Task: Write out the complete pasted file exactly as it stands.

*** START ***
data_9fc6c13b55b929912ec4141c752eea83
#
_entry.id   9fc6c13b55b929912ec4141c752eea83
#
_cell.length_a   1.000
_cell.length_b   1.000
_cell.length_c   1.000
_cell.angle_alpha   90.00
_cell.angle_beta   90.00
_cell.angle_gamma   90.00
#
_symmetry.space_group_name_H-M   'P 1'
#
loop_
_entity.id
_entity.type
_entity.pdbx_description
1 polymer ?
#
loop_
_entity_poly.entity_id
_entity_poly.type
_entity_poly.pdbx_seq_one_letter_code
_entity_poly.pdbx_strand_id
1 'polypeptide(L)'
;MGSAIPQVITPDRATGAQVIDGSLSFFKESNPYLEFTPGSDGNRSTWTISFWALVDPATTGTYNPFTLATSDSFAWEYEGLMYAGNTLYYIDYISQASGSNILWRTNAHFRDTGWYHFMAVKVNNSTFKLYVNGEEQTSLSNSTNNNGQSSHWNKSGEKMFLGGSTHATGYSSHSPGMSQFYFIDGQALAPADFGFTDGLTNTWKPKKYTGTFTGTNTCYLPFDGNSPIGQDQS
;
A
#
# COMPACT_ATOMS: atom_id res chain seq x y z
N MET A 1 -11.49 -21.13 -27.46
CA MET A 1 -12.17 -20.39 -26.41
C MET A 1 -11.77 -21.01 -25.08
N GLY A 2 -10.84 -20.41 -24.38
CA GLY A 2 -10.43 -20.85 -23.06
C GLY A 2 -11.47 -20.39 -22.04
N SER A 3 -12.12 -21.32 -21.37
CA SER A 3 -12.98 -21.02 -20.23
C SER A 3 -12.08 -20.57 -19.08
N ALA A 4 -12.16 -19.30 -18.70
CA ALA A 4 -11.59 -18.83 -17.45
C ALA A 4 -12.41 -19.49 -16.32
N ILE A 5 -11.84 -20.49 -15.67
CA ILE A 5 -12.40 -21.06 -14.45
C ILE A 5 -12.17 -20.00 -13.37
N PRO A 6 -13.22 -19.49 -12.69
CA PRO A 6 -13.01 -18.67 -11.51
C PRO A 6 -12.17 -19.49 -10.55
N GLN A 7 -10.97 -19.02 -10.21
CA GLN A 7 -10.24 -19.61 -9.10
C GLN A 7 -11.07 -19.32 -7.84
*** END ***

data_9fc6c13b55b929912ec4141c752eea83
#
_entry.id   9fc6c13b55b929912ec4141c752eea83
#
_cell.length_a   1.000
_cell.length_b   1.000
_cell.length_c   1.000
_cell.angle_alpha   90.00
_cell.angle_beta   90.00
_cell.angle_gamma   90.00
#
_symmetry.space_group_name_H-M   'P 1'
#
loop_
_entity.id
_entity.type
_entity.pdbx_description
1 polymer ?
#
loop_
_entity_poly.entity_id
_entity_poly.type
_entity_poly.pdbx_seq_one_letter_code
_entity_poly.pdbx_strand_id
1 'polypeptide(L)'
;MGSAIPQVITPDRATGAQVIDGSLSFFKESNPYLEFTPGSDGNRSTWTISFWALVDPATTGTYNPFTLATSDSFAWEYEGLMYAGNTLYYIDYISQASGSNILWRTNAHFRDTGWYHFMAVKVNNSTFKLYVNGEEQTSLSNSTNNNGQSSHWNKSGEKMFLGGSTHATGYSSHSPGMSQFYFIDGQALAPADFGFTDGLTNTWKPKKYTGTFTGTNTCYLPFDGNSPIGQDQS
;
A
#
# COMPACT_ATOMS: atom_id res chain seq x y z
N MET A 1 -11.49 -21.13 -27.46
CA MET A 1 -12.17 -20.39 -26.41
C MET A 1 -11.77 -21.01 -25.08
N GLY A 2 -10.84 -20.41 -24.38
CA GLY A 2 -10.43 -20.85 -23.06
C GLY A 2 -11.47 -20.39 -22.04
N SER A 3 -12.12 -21.32 -21.37
CA SER A 3 -12.98 -21.02 -20.23
C SER A 3 -12.08 -20.57 -19.08
N ALA A 4 -12.16 -19.30 -18.70
CA ALA A 4 -11.59 -18.83 -17.45
C ALA A 4 -12.41 -19.49 -16.32
N ILE A 5 -11.84 -20.49 -15.67
CA ILE A 5 -12.40 -21.06 -14.45
C ILE A 5 -12.17 -20.00 -13.37
N PRO A 6 -13.22 -19.49 -12.69
CA PRO A 6 -13.01 -18.67 -11.51
C PRO A 6 -12.17 -19.49 -10.55
N GLN A 7 -10.97 -19.02 -10.21
CA GLN A 7 -10.24 -19.61 -9.10
C GLN A 7 -11.07 -19.32 -7.84